1) Remember Why You Became Vegan in the First Place – Sometimes it is easy to forget your morals during the holiday season. Everyone is cheerful, presents are being bought and exchanged, alcohol is plentiful and jolly, feel-good music is blasting. So why not eat a moist brownie that your mom made to welcome you home for the holidays? No one is going to call the vegan police on you because you ate an egg today. The problem with slipping once, is you are bound to do it again and again because your body starts to crave whatever you feed it. The second you indulge in animal products, you are going back on your promise as a vegan. Think back to why you became one in the first place. It takes sacrifice and hard work. Don’t throw your new-found vegan lifestyle away so easily and carelessly on things you can avoid. Politely decline sweets from loved ones, but let them know you appreciate their effort.
2) Prepare Vegan Meals Before You Go Out – Even when you are invited out to dinner or you are attending a party that is hosting appetizers, play it safe by preparing your favorite vegan meal before you step foot outside the door. Make sure it is hearty and satisfying, like a vegan burger and kale salad, or invent your own vegan stir-fly with your favorite veggies and dried fruits. It seems counterintuitive, but you will be less tempted to eat the things not found in your food groups when you are at a restaurant that doesn’t accommodate you. You will also be less stressed and hungry when you arrive at a holiday party, which means more energy for socializing.
3) Bring a Fun Vegan Appetizer to the Office/Holiday Parties - Desserts are bountiful this time of year, but they don’t have to be devilish. Learn how to make vegan desserts that taste just as good as and sometimes better than the real thing, such as a vegan chocolate mouse or carrot cake. Also, stay close to the veggie or fruit tray and away from the cakes and cookies. You can also stash some vegan protein bars (Macrobars are scrumptious, gluten-free, and come in a variety of flavors) in your purse if you get extra hungry after a few glasses of wine and are tempted to eat the wrong thing.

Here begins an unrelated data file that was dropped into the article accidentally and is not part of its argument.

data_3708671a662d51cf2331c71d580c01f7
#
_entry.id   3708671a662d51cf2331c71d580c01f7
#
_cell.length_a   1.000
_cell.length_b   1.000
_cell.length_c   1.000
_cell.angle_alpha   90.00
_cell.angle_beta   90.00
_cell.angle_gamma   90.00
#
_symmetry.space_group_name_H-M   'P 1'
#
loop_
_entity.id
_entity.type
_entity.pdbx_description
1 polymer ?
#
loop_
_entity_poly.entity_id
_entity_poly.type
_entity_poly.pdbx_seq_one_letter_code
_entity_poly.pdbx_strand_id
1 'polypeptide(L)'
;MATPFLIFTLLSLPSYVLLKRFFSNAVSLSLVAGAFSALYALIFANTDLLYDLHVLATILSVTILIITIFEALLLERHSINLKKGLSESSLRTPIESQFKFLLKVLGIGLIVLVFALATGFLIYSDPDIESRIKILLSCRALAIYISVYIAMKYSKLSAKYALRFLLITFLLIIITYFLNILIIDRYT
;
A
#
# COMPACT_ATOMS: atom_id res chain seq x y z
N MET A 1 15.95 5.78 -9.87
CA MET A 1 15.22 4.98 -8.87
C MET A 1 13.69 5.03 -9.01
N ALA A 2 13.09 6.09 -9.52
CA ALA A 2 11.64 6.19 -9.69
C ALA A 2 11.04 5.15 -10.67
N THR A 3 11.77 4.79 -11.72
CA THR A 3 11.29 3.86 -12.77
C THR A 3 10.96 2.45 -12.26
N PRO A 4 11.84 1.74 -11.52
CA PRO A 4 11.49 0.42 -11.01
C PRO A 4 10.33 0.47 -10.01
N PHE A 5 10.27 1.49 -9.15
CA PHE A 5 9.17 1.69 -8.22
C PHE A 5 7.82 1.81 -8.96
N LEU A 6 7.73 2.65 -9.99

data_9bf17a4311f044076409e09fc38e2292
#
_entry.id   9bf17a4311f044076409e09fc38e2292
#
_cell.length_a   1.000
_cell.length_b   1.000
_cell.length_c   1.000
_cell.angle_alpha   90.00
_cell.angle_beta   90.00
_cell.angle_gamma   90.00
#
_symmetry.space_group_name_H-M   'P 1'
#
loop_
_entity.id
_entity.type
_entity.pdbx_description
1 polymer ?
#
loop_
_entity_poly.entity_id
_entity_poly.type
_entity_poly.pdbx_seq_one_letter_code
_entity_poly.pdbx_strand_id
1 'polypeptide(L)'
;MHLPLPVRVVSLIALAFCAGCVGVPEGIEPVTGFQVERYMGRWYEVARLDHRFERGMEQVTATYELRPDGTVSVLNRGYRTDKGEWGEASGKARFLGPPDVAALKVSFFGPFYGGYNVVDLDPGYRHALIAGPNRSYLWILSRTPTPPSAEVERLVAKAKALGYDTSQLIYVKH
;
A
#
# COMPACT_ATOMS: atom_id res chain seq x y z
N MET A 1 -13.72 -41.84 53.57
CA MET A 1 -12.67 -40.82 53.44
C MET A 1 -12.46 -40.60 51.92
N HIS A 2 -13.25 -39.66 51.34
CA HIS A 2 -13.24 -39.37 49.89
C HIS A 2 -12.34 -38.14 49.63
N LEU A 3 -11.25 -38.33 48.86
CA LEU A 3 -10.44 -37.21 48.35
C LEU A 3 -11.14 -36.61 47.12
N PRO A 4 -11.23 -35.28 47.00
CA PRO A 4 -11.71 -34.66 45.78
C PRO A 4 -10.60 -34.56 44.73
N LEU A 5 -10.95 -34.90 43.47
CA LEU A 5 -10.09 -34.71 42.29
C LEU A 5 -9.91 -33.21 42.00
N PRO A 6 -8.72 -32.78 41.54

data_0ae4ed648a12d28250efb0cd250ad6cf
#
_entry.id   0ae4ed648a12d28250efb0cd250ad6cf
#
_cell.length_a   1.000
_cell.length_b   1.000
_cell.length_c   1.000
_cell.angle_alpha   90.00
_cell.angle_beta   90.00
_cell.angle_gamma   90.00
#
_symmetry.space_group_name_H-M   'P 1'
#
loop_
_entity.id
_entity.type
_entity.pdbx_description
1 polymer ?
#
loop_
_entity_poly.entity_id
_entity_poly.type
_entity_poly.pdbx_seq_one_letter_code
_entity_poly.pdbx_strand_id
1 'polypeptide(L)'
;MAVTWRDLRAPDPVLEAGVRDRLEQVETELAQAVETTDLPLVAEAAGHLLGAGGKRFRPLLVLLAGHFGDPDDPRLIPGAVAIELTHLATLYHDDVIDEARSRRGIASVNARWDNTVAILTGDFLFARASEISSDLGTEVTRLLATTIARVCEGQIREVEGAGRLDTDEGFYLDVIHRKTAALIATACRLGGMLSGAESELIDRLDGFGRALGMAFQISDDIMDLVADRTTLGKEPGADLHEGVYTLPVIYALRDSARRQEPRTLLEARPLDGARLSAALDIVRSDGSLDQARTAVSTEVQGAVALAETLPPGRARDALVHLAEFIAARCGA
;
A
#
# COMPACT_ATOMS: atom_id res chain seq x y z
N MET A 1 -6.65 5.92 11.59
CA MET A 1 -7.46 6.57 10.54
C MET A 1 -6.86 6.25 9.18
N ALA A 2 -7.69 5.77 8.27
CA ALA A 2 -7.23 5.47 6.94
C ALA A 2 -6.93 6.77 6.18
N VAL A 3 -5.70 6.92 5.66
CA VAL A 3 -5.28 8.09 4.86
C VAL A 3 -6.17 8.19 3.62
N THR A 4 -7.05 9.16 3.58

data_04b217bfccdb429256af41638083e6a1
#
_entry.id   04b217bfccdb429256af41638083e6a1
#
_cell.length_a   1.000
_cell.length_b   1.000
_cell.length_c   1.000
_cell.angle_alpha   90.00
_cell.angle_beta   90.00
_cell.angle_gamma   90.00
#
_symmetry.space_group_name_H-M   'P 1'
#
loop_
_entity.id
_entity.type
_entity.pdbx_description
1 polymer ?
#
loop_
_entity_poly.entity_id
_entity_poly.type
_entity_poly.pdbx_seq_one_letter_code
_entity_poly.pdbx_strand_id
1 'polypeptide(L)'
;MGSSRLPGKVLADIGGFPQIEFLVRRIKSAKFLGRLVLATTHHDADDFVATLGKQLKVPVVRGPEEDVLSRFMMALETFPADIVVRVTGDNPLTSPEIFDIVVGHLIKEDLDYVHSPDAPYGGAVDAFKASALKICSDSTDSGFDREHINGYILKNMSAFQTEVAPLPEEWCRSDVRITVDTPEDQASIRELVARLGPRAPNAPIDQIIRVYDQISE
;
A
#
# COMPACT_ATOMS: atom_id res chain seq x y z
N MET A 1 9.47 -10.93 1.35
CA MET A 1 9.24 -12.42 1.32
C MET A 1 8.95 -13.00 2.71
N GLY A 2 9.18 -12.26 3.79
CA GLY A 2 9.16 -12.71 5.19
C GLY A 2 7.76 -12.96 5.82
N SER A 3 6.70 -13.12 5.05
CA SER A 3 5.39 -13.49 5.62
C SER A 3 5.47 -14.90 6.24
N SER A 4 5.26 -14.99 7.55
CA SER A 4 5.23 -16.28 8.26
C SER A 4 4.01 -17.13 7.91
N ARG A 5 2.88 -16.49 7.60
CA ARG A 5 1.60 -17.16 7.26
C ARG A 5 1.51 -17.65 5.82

4) Bring Portable Vegan Snacks While You Shop – Are your olfactory senses going crazy for that buttery bliss wafting through the mall air? Aunt Anne’s pretzels are almost irresistible, especially when you are plowing through the crowd trying to finish your holiday shopping. And let’s face it, the mall doesn’t have the healthiest selections: pizza, milk shakes, and fast food galore. Pack raw nuts like cashews, pumpkin seeds, carob chunks, and make a vegan protein smoothie in a portable container, and you won’t be as tempted to indulge in the junk food that surrounds you while you are shopping for Christmas presents. And while everyone needs a caffeine fix, no one needs the calories or dairy contained in a Starbucks peppermint white mocha. Make a cup of java with rice or coconut milk before you leave the house and your tummy and wallet will thank you.
5) Don’t Be Afraid of What Others Think or Say about You – As a die-hard vegan, accept that you are different, and family, friends, loved ones, and even coworkers may sometimes challenge your beliefs when it comes to what you put in your body. Know that you are always in control. And the longer you are a vegan, the easier it becomes to deal with people who don’t understand this way of living. Veganism can sometimes feel socially alienated because you can’t eat everything that society tells you is “normal” in the American diet. However, instead of feeling ostracized for not consuming that holiday ham, why not think of yourself has unique? In fact, it’s a conversation starter at many parties when people find out you are vegan. It shows you have a lot of discipline and character. Not everyone can restrict themselves the way you do, so be proud of who you are instead of trying to hide it.
Finally, don’t fixate on foods during the holiday. Remember this time of year is about spending as much time as possible with the one’s we love and being present in the moment. Food is an integral part of the holiday season, but it’s not everything. Love transcends it all.